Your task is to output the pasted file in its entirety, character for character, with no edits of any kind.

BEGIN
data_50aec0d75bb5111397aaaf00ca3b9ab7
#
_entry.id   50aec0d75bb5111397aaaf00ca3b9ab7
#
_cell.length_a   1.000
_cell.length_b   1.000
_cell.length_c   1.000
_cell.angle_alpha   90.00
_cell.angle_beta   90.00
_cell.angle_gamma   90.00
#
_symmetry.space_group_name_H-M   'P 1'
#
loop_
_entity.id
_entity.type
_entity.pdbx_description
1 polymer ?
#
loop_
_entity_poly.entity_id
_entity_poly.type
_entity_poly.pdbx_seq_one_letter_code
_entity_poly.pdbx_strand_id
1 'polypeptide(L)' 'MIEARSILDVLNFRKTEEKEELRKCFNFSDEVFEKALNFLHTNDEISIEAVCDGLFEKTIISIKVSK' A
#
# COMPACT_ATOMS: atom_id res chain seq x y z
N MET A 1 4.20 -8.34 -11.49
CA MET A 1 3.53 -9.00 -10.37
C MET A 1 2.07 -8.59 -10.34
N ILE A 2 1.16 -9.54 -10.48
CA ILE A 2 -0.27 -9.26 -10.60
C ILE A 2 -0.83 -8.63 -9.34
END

data_50aec0d75bb5111397aaaf00ca3b9ab7
#
_entry.id   50aec0d75bb5111397aaaf00ca3b9ab7
#
_cell.length_a   1.000
_cell.length_b   1.000
_cell.length_c   1.000
_cell.angle_alpha   90.00
_cell.angle_beta   90.00
_cell.angle_gamma   90.00
#
_symmetry.space_group_name_H-M   'P 1'
#
loop_
_entity.id
_entity.type
_entity.pdbx_description
1 polymer ?
#
loop_
_entity_poly.entity_id
_entity_poly.type
_entity_poly.pdbx_seq_one_letter_code
_entity_poly.pdbx_strand_id
1 'polypeptide(L)' 'MIEARSILDVLNFRKTEEKEELRKCFNFSDEVFEKALNFLHTNDEISIEAVCDGLFEKTIISIKVSK' A
#
# COMPACT_ATOMS: atom_id res chain seq x y z
N MET A 1 4.20 -8.34 -11.49
CA MET A 1 3.53 -9.00 -10.37
C MET A 1 2.07 -8.59 -10.34
N ILE A 2 1.16 -9.54 -10.48
CA ILE A 2 -0.27 -9.26 -10.60
C ILE A 2 -0.83 -8.63 -9.34